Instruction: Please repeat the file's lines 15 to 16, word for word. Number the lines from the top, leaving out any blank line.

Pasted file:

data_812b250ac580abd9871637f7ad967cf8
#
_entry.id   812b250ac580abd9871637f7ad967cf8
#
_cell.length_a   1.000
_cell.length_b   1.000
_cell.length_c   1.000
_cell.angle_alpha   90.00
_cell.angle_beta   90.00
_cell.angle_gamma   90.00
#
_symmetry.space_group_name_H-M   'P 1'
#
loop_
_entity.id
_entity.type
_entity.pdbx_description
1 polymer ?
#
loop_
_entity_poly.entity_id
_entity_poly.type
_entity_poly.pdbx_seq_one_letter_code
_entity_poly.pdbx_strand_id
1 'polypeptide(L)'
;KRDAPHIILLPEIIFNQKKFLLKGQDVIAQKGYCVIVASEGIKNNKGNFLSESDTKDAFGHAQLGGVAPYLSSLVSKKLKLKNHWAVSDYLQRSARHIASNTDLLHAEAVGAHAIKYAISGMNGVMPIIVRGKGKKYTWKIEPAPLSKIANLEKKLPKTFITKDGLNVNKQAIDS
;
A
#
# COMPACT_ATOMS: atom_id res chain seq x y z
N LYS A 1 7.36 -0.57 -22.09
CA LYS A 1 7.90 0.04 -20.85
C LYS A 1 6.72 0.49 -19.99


_entity.id
_entity.type